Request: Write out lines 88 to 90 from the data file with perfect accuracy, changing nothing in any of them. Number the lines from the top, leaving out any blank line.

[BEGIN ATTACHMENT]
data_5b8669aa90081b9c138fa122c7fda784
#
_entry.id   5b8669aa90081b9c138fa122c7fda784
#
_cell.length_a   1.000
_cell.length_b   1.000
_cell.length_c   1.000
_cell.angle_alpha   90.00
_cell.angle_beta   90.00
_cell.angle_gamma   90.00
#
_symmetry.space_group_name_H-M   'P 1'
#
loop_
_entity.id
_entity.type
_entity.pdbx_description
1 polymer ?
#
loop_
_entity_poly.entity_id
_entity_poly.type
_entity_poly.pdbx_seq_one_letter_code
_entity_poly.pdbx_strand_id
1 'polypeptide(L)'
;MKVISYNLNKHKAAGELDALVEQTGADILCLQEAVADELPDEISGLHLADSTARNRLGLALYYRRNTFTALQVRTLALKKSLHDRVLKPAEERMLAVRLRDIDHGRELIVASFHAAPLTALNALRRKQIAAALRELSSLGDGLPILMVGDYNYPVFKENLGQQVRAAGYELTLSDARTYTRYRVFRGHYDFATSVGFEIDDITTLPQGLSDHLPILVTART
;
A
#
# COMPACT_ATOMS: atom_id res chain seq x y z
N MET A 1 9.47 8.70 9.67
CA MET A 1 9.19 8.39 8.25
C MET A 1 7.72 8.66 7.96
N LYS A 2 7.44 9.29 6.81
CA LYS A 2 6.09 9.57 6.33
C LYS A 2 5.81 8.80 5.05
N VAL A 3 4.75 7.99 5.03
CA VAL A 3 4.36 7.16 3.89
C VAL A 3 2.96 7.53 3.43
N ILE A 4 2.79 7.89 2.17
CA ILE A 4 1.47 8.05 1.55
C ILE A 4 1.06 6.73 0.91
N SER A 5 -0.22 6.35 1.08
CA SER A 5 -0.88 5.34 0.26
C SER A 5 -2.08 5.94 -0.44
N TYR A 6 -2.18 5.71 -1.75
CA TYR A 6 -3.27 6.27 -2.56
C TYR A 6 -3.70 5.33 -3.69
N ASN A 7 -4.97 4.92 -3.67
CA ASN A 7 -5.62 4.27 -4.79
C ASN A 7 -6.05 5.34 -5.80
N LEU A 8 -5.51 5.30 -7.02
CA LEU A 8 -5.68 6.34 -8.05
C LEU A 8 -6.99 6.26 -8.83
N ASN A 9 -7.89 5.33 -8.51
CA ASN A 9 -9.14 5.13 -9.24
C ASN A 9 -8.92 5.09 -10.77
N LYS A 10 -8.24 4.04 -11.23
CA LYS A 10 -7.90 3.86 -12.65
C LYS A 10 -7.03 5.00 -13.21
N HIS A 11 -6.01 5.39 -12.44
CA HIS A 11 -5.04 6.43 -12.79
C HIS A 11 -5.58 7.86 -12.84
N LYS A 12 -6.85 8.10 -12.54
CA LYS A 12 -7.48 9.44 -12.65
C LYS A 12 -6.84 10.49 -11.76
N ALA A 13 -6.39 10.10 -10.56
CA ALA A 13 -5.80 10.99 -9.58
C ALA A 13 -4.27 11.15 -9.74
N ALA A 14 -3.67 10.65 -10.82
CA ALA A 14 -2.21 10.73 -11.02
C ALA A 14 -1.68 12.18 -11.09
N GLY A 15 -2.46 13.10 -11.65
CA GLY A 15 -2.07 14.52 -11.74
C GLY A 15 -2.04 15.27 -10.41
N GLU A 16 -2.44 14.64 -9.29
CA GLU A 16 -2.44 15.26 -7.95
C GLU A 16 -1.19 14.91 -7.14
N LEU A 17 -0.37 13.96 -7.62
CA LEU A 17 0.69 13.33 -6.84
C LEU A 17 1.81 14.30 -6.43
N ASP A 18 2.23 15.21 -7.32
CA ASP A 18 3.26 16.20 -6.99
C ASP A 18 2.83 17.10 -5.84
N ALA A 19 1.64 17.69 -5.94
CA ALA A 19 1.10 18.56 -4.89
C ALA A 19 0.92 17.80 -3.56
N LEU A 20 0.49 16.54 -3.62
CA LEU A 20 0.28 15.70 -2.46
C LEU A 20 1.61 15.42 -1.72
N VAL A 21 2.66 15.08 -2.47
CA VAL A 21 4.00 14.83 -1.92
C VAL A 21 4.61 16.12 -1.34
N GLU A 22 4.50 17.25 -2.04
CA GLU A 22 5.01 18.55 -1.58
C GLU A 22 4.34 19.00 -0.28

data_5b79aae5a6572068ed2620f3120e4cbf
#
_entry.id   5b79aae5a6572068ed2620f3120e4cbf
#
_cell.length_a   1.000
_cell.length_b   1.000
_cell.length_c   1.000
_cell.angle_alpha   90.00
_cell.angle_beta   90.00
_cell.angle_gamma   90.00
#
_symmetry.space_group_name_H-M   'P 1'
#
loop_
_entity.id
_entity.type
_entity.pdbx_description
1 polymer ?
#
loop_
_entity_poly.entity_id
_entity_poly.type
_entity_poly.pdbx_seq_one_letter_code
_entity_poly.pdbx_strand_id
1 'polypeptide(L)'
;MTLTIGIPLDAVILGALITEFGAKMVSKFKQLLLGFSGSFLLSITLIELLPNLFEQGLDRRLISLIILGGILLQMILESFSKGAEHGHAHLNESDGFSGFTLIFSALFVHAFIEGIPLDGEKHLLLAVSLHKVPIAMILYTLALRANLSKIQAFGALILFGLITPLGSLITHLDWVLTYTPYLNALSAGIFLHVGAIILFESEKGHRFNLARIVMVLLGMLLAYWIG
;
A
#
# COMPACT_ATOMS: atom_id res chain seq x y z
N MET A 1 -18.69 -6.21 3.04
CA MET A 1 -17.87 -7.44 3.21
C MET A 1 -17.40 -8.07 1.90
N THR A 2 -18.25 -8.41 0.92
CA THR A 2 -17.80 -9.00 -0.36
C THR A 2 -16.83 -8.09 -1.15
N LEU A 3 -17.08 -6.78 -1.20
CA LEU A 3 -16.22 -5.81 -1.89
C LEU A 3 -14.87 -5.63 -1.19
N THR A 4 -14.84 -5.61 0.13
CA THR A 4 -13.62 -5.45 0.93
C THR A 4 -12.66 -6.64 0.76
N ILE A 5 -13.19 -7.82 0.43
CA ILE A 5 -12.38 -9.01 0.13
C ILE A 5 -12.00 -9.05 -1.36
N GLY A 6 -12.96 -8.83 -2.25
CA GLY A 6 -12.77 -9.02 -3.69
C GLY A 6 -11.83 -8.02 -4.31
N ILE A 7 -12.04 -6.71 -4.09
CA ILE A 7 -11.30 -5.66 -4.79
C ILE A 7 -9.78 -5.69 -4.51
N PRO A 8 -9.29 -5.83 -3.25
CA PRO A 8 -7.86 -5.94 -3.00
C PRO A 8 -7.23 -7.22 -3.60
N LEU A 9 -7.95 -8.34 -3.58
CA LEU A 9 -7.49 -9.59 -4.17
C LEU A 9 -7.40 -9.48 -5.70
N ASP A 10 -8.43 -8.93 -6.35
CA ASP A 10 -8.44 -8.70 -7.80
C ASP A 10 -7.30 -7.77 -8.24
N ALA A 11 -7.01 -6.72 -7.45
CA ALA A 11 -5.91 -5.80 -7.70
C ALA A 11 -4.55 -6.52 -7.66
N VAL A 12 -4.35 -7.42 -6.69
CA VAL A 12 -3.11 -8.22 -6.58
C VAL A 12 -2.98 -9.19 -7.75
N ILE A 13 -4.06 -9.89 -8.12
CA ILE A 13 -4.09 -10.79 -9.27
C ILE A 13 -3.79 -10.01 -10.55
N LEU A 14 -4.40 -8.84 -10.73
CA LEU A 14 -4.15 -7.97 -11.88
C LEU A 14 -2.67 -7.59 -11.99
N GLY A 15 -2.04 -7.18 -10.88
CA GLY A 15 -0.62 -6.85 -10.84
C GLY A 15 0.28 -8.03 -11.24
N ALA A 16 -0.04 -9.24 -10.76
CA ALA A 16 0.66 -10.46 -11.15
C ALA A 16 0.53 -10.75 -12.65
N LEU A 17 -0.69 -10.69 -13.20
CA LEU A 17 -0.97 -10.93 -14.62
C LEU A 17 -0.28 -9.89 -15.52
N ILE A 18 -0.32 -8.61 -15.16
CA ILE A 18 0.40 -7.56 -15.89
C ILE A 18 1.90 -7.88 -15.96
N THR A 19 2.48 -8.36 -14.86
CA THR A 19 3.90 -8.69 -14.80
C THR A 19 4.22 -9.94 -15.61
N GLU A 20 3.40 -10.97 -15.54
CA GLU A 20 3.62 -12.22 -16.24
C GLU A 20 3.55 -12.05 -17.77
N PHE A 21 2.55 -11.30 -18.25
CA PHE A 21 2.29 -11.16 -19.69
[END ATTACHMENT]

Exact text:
N LEU A 20 0.49 16.54 -3.62
CA LEU A 20 0.28 15.70 -2.46
C LEU A 20 1.61 15.42 -1.72